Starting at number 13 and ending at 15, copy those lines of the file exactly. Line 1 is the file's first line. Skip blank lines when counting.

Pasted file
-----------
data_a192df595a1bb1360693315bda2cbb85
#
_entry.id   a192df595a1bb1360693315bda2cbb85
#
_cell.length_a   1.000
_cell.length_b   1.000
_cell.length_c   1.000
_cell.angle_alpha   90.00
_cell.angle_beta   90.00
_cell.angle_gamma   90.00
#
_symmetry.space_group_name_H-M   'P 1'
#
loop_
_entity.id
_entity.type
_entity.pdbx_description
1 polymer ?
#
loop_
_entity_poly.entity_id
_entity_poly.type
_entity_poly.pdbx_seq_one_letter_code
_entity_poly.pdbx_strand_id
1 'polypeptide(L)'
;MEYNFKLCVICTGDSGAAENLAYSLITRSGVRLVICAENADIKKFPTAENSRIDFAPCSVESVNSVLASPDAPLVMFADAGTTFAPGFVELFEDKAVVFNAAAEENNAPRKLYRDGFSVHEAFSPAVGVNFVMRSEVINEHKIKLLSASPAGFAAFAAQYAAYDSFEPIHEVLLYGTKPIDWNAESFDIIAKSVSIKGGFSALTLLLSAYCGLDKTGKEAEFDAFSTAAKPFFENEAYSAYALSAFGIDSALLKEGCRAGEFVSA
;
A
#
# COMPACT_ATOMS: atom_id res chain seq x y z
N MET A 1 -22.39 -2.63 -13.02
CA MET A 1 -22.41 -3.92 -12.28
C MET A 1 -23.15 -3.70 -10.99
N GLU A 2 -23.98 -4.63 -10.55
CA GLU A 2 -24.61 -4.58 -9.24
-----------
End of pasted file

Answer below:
#
loop_
_entity.id